Mueller circus leaves town, but Democrats won't accept that the show is over

Well, the three-ring partisan circus also known as the Mueller hearings is over. The hours of testimony, and the hundreds of hours of media and political commentary leading up to the highly anticipated grilling, are in the history books. The days of analysis, most based on little but educated guesses, are thankfully in the rearview mirror. 

At little more than a week later, the dust has settled and the political class has rendered their verdicts. Democrats declared victory. Many in the media, surprisingly, called it a disaster, while Republicans said it was time to move on. What we haven’t heard much about is what the American people thought of U.S. Reps. Jerry Nadler and Adam Schiff’s latest attempt to use their committees to back up their claims of collusion and obstruction by the Trump campaign.

In a Winning the Issues survey done July 27-28, after the hearings, we tested voter interest and assessment of the Mueller appearance before Congress. Voters’ partisan affiliation played a role in both their interest and how they assessed the testimony. Almost half of all voters (49%) said they saw some of the congressional hearings and the testimony of the former special counsel. 55% of Republicans and 53% of Democrats said they watched.

Those may seem like high numbers, and they are. But in all likelihood, this high degree of interest reflects the widespread post-hearing media coverage, which focused on clips showing Mueller’s interaction with committee members from both sides. While most people didn’t sit down and watch more than six hours of testimony, it would have been nearly impossible for anyone tuning into a cable channel or getting a social media fix to avoid seeing the partisan back-and-forth that characterized the hearings.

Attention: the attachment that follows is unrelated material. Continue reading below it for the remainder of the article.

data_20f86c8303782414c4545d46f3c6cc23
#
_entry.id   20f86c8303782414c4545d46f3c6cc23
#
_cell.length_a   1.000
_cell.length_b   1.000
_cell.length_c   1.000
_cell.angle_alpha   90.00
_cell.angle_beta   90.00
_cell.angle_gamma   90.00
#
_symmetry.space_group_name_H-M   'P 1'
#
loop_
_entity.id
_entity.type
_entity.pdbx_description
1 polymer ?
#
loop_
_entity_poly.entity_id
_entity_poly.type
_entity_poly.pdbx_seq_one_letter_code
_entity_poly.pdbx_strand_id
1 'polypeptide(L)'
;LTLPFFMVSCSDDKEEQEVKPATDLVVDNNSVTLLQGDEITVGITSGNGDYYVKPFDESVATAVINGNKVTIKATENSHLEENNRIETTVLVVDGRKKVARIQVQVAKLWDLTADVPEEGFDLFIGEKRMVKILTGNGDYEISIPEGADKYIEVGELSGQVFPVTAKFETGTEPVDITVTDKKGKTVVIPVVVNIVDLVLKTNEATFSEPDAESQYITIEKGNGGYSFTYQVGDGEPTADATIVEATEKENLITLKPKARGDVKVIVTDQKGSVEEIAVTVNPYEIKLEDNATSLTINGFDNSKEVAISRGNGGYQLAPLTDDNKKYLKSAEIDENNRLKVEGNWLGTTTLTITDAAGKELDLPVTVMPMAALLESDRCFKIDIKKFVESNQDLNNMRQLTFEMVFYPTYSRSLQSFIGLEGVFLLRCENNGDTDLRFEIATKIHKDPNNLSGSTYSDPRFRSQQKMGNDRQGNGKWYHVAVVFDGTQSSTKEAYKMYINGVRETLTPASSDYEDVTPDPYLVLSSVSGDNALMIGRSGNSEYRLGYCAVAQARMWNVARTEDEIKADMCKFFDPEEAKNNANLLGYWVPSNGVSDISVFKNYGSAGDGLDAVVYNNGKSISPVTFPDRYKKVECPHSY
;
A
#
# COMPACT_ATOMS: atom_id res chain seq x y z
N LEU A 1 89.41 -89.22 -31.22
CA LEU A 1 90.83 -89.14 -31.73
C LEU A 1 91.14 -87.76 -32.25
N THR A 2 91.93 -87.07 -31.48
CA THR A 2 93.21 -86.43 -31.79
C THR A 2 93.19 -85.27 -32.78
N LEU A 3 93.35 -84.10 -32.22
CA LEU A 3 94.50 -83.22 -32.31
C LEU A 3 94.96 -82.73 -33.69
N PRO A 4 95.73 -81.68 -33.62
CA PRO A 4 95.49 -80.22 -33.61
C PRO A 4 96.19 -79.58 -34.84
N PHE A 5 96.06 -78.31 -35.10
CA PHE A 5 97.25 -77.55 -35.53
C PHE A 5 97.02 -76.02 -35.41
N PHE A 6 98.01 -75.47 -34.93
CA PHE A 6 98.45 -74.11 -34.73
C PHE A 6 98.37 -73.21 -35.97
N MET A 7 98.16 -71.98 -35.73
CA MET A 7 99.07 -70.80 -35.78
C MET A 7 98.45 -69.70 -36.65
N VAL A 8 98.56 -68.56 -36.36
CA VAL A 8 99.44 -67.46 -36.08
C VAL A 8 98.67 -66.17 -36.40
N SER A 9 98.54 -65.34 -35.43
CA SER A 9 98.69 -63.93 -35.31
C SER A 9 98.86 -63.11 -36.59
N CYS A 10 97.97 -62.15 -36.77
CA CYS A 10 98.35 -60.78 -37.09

The partisan nature of the hearings may also explain why a smaller number of independents — 37% — and moderate independents — 25% — said they saw the hearing.

Mueller was a flop

Despite the Democrats’ best effort to bolster the credibility of their key witness, Mueller and his shockingly weak performance didn’t fare well with voters in their post-hearing assessment. 38% viewed him favorably, while 40% viewed him unfavorably. Digging a little deeper into the numbers with voters who will play key roles in the 2020 election, the survey found independents weren’t impressed (34% favorable, 42% unfavorable). Neither were suburban women (37% favorable, 41% unfavorable).

Democrats need those voters to win in 2020.

What people told us they heard from Democrats last week may explain their lack of enthusiasm. A combination of “allegations of Donald Trump’s ties to Russia,” “Mueller report and congressional hearings” and “discussions about impeachment of the president” accounted for 43% of what voters said they took away from the Democrats.

Did it work for them?

Overall, voters reacted more negatively than favorably, at 37% more favorable and 45% less favorable to Democrats in Congress based on what they heard. Unsurprisingly, Republicans had a lopsided view, at 14% favorable and 78% unfavorable. So did Democrats, coming in at 67% favorable and 14% unfavorable.

But what should worry Democrats is the reaction from independents (22% favorable, 48% unfavorable), moderate independents (19% favorable, 43% unfavorable) and suburban women (33% favorable, 41% unfavorable). Of the people who identified the three Democratic messages I mentioned earlier, the results were even more alarming for the Nadler and Schiff performance, at 27% favorable and 59% unfavorable.